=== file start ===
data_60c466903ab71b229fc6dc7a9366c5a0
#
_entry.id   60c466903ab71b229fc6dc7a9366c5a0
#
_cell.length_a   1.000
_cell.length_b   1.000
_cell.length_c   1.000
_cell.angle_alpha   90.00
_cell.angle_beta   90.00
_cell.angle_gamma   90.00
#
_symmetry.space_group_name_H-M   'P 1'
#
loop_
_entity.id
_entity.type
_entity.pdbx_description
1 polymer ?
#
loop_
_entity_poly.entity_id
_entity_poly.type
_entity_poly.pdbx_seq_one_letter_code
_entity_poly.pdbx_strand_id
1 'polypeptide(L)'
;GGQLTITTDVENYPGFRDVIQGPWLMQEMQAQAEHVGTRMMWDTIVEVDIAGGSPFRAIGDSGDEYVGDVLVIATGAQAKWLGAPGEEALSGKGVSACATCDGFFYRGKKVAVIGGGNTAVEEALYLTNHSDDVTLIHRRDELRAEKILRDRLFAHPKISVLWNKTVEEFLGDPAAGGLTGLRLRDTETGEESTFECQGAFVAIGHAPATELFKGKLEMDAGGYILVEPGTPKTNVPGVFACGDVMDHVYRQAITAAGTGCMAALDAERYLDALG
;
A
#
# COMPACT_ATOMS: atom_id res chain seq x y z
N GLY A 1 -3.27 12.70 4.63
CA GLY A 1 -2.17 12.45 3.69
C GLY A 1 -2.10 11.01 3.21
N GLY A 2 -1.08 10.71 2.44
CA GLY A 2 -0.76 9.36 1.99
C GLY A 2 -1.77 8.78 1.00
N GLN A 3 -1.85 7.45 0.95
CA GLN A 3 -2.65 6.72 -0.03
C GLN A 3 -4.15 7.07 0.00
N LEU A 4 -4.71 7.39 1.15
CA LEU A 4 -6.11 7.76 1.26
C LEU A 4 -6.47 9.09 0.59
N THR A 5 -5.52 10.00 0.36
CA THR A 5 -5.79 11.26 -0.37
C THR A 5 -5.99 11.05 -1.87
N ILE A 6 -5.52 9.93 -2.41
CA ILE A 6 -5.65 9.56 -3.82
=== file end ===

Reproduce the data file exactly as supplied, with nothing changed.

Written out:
data_60c466903ab71b229fc6dc7a9366c5a0
#
_entry.id   60c466903ab71b229fc6dc7a9366c5a0
#
_cell.length_a   1.000
_cell.length_b   1.000
_cell.length_c   1.000
_cell.angle_alpha   90.00
_cell.angle_beta   90.00
_cell.angle_gamma   90.00
#
_symmetry.space_group_name_H-M   'P 1'
#
loop_
_entity.id
_entity.type
_entity.pdbx_description
1 polymer ?
#
loop_
_entity_poly.entity_id
_entity_poly.type
_entity_poly.pdbx_seq_one_letter_code
_entity_poly.pdbx_strand_id
1 'polypeptide(L)'
;GGQLTITTDVENYPGFRDVIQGPWLMQEMQAQAEHVGTRMMWDTIVEVDIAGGSPFRAIGDSGDEYVGDVLVIATGAQAKWLGAPGEEALSGKGVSACATCDGFFYRGKKVAVIGGGNTAVEEALYLTNHSDDVTLIHRRDELRAEKILRDRLFAHPKISVLWNKTVEEFLGDPAAGGLTGLRLRDTETGEESTFECQGAFVAIGHAPATELFKGKLEMDAGGYILVEPGTPKTNVPGVFACGDVMDHVYRQAITAAGTGCMAALDAERYLDALG
;
A
#
# COMPACT_ATOMS: atom_id res chain seq x y z
N GLY A 1 -3.27 12.70 4.63
CA GLY A 1 -2.17 12.45 3.69
C GLY A 1 -2.10 11.01 3.21
N GLY A 2 -1.08 10.71 2.44
CA GLY A 2 -0.76 9.36 1.99
C GLY A 2 -1.77 8.78 1.00
N GLN A 3 -1.85 7.45 0.95
CA GLN A 3 -2.65 6.72 -0.03
C GLN A 3 -4.15 7.07 0.00
N LEU A 4 -4.71 7.39 1.15
CA LEU A 4 -6.11 7.76 1.26
C LEU A 4 -6.47 9.09 0.59
N THR A 5 -5.52 10.00 0.36
CA THR A 5 -5.79 11.26 -0.37
C THR A 5 -5.99 11.05 -1.87
N ILE A 6 -5.52 9.93 -2.41
CA ILE A 6 -5.65 9.56 -3.82